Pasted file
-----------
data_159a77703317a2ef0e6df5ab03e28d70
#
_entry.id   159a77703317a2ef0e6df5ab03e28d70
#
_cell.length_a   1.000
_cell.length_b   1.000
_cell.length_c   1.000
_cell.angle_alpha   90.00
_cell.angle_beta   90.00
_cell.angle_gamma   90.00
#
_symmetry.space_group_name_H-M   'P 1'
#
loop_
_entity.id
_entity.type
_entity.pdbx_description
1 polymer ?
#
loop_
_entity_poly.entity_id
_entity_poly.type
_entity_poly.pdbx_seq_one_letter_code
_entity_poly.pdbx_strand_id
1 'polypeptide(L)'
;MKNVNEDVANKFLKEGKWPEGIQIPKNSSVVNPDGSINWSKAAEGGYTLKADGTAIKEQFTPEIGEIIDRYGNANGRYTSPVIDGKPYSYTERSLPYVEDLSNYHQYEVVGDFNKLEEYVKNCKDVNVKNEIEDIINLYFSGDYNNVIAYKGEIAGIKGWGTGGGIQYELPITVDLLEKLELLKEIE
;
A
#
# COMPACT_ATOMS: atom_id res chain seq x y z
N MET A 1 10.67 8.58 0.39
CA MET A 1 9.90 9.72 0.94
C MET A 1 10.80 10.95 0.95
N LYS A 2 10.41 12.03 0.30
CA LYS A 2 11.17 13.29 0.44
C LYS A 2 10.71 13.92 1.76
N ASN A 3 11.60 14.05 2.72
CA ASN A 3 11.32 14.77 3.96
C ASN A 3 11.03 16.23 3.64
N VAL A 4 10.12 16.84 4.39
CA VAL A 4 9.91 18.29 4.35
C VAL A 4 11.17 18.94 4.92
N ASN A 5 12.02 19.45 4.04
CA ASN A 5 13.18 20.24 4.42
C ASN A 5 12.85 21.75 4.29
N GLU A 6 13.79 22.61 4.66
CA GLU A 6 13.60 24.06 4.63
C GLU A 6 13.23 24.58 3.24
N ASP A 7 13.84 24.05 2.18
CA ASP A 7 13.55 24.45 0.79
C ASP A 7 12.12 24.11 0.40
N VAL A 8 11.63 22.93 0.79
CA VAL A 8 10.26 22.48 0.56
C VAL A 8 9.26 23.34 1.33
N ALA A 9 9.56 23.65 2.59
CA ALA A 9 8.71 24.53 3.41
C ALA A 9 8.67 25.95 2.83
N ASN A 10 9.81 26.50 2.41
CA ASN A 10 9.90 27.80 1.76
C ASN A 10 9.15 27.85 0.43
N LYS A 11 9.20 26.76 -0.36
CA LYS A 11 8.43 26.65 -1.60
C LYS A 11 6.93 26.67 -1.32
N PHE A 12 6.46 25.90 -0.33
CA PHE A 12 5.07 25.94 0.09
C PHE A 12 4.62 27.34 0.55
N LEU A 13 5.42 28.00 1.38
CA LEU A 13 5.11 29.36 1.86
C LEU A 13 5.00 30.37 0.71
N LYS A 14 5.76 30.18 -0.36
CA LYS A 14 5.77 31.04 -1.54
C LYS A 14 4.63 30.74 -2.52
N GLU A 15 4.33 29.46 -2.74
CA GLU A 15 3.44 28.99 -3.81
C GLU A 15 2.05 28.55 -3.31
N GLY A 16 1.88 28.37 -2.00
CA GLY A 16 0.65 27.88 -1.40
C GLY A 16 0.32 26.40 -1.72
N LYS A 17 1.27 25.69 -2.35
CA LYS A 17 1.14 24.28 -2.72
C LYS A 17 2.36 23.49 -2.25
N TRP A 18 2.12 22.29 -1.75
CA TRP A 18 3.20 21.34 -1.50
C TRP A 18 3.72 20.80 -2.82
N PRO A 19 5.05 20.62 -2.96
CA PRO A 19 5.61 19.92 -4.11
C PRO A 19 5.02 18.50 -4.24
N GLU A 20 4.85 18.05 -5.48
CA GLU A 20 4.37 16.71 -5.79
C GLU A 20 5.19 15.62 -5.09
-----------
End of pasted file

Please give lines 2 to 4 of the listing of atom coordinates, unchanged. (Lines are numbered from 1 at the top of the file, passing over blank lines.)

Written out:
#
_entry.id   159a77703317a2ef0e6df5ab03e28d70
#